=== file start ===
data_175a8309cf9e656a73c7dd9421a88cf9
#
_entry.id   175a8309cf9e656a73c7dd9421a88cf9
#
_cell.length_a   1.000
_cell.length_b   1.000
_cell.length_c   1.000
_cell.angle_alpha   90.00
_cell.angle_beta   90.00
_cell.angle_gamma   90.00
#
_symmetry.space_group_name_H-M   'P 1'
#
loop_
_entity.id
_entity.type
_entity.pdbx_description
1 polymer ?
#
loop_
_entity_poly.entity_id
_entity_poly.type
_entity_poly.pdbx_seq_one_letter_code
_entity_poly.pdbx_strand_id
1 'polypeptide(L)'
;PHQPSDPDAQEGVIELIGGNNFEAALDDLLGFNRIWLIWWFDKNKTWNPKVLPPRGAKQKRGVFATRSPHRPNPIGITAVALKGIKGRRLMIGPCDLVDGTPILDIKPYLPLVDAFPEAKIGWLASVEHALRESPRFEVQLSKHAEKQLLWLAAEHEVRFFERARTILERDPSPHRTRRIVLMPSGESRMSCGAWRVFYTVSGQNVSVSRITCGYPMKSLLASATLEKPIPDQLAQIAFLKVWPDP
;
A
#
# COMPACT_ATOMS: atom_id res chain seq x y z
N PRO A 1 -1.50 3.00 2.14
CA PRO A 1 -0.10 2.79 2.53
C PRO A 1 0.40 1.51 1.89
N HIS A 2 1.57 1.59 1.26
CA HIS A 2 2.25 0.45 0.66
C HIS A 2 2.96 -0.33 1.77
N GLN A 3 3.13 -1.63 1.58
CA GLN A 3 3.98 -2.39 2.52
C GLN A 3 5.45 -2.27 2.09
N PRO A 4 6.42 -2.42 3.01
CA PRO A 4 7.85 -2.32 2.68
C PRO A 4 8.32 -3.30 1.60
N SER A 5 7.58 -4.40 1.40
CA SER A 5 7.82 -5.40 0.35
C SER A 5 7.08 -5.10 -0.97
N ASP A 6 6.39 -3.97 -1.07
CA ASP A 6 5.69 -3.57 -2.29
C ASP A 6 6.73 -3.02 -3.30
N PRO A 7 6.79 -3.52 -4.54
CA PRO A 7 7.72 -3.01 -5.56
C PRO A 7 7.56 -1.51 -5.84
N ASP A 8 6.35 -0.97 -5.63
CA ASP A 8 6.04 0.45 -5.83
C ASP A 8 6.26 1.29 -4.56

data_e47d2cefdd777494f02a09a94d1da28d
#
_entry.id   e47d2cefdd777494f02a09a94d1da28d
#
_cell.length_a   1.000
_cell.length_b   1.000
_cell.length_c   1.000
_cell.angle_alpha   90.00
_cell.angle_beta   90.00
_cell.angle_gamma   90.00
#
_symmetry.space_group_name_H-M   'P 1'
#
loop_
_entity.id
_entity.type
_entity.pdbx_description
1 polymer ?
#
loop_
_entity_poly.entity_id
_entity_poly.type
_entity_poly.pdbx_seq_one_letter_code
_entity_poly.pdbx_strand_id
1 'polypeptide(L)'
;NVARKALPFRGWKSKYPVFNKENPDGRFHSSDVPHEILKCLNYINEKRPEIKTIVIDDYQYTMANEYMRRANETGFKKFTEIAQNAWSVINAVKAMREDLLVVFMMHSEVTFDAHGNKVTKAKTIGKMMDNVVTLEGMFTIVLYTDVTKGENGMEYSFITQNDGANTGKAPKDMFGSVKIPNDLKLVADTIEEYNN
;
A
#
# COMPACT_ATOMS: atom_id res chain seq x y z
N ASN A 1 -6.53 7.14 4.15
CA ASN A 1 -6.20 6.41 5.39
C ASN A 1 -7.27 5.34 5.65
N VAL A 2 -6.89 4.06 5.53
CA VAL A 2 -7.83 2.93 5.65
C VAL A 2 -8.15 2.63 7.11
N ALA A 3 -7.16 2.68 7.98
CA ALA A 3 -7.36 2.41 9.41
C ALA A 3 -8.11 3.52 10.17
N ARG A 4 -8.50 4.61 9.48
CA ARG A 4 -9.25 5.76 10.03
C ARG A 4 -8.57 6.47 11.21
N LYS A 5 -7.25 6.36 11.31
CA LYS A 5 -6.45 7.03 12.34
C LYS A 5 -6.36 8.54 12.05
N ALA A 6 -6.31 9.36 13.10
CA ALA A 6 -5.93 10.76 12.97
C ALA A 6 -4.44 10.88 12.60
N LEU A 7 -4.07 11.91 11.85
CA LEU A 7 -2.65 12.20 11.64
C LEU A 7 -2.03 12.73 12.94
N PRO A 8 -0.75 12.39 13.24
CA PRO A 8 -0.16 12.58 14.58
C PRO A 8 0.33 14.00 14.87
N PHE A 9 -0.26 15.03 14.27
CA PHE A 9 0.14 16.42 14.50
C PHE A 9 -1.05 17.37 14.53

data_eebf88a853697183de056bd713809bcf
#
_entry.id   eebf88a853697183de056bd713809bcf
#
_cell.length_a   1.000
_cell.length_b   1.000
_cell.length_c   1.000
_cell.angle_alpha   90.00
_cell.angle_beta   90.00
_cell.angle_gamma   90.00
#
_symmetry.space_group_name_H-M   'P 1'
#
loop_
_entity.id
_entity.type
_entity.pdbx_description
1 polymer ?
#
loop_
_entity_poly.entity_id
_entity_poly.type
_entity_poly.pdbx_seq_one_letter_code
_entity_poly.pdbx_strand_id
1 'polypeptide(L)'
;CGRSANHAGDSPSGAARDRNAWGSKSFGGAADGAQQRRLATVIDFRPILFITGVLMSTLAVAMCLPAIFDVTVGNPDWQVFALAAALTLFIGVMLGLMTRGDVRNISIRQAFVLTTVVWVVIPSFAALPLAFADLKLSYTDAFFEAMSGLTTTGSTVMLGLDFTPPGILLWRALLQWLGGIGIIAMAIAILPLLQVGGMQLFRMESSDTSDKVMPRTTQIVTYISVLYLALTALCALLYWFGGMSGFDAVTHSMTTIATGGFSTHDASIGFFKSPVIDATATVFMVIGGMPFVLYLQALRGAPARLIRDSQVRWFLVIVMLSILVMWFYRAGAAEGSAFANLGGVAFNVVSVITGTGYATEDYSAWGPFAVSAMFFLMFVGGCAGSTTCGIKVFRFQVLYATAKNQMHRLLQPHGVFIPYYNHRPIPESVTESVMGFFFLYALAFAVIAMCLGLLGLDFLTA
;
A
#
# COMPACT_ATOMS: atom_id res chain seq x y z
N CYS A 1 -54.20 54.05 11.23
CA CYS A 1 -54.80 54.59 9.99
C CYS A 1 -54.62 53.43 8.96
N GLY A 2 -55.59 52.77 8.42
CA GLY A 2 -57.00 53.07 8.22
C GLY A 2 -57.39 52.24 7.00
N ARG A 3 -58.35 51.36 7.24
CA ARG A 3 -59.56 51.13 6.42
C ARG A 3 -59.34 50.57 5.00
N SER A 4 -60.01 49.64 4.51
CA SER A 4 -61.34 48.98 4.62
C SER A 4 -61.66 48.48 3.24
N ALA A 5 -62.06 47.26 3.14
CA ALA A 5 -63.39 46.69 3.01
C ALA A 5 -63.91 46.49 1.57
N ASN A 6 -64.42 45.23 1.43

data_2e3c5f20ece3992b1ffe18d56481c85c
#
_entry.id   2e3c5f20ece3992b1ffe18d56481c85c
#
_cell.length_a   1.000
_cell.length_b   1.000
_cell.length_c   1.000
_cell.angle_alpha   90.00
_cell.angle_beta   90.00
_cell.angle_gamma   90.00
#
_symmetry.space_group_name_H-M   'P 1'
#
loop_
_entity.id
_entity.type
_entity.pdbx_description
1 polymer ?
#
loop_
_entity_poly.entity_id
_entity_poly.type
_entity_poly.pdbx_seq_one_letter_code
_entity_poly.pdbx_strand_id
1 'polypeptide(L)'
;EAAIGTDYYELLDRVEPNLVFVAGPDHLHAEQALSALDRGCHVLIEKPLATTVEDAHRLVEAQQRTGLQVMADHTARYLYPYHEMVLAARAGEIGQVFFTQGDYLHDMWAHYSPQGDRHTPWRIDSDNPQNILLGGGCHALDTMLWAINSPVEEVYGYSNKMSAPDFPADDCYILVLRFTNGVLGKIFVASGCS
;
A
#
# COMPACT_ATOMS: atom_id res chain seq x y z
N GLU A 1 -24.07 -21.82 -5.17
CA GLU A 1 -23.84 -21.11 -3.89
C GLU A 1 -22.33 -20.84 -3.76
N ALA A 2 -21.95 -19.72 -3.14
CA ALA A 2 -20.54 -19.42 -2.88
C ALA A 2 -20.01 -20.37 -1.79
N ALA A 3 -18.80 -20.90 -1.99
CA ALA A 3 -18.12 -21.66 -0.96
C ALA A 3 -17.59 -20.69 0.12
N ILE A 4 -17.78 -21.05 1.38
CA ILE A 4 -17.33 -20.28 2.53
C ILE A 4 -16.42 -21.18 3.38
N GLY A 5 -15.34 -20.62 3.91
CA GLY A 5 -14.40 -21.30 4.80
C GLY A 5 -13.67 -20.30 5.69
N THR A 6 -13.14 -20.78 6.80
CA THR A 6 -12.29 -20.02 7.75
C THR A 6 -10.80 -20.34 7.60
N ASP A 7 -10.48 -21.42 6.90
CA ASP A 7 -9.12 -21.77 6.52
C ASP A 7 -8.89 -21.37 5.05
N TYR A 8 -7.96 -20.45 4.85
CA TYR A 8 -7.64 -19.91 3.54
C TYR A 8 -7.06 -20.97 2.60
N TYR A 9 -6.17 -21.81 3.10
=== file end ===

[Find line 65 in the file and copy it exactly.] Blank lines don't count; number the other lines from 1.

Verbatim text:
#